Urgent Need for Adapting to Web 2.0, Concludes Study

Many in the business community—including those in IT—relegate Web 2.0’s clout to the under-20 set. A new study concludes that attitude is a mistake. The Web 2.0 model of consumer interaction and participation is a mass phenomenon, concludes the Booz Allen Hamilton study of 2,400 consumers in the United States, the United Kingdom and Germany. Companies that don’t adapt their business models to the lessons of YouTube, Flickr and MySpace are in trouble, the study says.

Key findings include:

  • Web 2.0 relevance cuts across gender and age. Forty-one percent of U.S. MySpace users are older than 35. That number was 35 percent for the United Kingdom and 29 percent for Germany.

  • Web 2.0 users have few privacy concerns. Sixty-four percent of U.S. messages are freely available to the public. U.K. respondents reported that number as 61 percent, while Germany reported 73 percent.

  • Web 2.0 capitalizes on ubiquitous connectivity. Approximately one-quarter of surveyed MySpace users are accessing MySpace from a laptop, a school or office computer, an Internet-enabled cafe or a BlackBerry.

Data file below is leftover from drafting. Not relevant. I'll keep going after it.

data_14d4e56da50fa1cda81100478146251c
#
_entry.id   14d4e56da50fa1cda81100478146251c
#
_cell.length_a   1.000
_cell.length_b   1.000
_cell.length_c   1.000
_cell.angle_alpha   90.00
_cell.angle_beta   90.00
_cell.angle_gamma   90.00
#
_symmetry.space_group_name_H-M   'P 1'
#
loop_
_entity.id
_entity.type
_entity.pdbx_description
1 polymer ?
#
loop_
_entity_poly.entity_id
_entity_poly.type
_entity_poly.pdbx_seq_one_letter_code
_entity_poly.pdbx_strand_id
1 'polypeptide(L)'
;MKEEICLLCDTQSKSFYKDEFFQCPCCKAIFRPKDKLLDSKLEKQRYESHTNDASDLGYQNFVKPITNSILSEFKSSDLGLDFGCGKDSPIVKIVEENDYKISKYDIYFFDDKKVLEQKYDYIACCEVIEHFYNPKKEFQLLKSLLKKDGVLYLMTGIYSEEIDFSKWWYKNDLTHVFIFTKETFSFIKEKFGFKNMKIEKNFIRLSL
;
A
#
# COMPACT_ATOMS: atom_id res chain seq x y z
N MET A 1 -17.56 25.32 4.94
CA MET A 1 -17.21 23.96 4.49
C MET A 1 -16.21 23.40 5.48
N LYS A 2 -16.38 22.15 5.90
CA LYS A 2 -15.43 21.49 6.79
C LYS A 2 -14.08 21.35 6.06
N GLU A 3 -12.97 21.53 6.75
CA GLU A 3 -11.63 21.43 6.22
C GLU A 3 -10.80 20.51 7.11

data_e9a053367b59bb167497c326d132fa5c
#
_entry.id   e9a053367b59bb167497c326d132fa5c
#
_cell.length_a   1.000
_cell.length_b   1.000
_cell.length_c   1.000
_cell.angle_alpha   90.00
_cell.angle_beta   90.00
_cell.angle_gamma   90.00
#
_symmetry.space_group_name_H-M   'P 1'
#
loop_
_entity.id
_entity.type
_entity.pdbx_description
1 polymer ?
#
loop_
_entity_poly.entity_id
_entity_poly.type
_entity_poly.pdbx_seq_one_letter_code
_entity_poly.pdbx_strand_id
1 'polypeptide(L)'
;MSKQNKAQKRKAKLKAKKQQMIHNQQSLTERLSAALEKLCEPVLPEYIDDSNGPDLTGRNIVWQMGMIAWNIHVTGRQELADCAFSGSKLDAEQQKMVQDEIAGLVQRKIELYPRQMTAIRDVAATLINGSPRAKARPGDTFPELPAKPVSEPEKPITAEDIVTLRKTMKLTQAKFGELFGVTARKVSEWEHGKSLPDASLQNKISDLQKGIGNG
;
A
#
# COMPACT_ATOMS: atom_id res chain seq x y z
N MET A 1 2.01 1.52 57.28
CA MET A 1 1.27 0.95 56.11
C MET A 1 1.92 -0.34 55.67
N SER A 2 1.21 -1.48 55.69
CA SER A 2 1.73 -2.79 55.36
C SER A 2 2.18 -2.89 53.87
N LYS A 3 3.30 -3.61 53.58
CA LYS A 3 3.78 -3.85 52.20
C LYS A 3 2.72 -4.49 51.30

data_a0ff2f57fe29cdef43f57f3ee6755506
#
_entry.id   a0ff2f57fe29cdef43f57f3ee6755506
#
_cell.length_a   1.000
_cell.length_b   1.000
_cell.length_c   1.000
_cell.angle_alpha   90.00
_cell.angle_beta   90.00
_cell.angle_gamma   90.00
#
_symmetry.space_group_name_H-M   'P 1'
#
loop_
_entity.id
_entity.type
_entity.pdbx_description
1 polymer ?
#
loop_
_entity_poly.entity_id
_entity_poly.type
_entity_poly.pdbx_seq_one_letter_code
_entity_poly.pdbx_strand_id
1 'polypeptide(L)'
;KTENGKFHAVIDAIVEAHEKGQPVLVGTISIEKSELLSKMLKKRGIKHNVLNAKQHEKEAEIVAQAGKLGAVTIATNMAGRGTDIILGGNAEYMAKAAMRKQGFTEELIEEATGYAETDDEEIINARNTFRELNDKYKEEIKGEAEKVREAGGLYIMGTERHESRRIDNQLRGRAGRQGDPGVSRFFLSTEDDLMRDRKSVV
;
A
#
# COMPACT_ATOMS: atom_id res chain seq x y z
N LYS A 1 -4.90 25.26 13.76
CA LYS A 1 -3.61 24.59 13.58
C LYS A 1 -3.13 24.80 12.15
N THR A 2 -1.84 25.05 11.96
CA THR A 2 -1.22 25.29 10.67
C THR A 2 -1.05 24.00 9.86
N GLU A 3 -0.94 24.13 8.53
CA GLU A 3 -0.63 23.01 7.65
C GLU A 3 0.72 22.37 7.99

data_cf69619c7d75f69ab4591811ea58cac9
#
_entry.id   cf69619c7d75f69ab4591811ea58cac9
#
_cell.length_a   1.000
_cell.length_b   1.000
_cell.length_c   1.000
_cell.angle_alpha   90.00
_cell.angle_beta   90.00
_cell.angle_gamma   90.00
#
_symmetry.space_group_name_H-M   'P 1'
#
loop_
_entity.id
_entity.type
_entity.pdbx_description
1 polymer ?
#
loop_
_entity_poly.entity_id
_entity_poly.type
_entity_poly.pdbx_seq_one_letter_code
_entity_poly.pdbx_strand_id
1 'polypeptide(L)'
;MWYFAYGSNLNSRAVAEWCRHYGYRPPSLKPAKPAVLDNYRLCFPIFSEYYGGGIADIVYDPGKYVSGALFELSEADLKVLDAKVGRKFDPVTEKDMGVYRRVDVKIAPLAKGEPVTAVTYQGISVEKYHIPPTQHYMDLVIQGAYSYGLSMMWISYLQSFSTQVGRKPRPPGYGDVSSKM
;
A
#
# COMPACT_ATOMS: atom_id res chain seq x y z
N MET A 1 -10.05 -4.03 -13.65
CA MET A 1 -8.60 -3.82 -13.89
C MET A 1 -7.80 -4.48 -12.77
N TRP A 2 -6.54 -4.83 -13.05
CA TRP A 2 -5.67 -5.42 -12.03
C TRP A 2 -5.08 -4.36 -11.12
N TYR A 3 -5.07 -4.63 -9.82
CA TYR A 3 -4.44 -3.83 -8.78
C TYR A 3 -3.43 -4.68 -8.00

• Web 2.0 communities influence opinions and purchasing decisions. Thirty-nine percent of surveyed MySpace users receive product picks from virtual peers.

The study determines that the Internet is establishing itself more strongly in consumers’ lives. In particular, Web 2.0-influenced trends will affect how businesses get and keep customers. The study lists Web 2.0 opportunities that include shorter innovation cycles using customer integration, cross-media selling, customer service sites with end-user created content and wide participation, and using Web 2.0 as a brand channel.

Web 2.0 is already at critical mass, the study concludes. Businesses who don’t respond are placing themselves at risk.

-Diann Daniel

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Copyright © 2007 IDG Communications, Inc.

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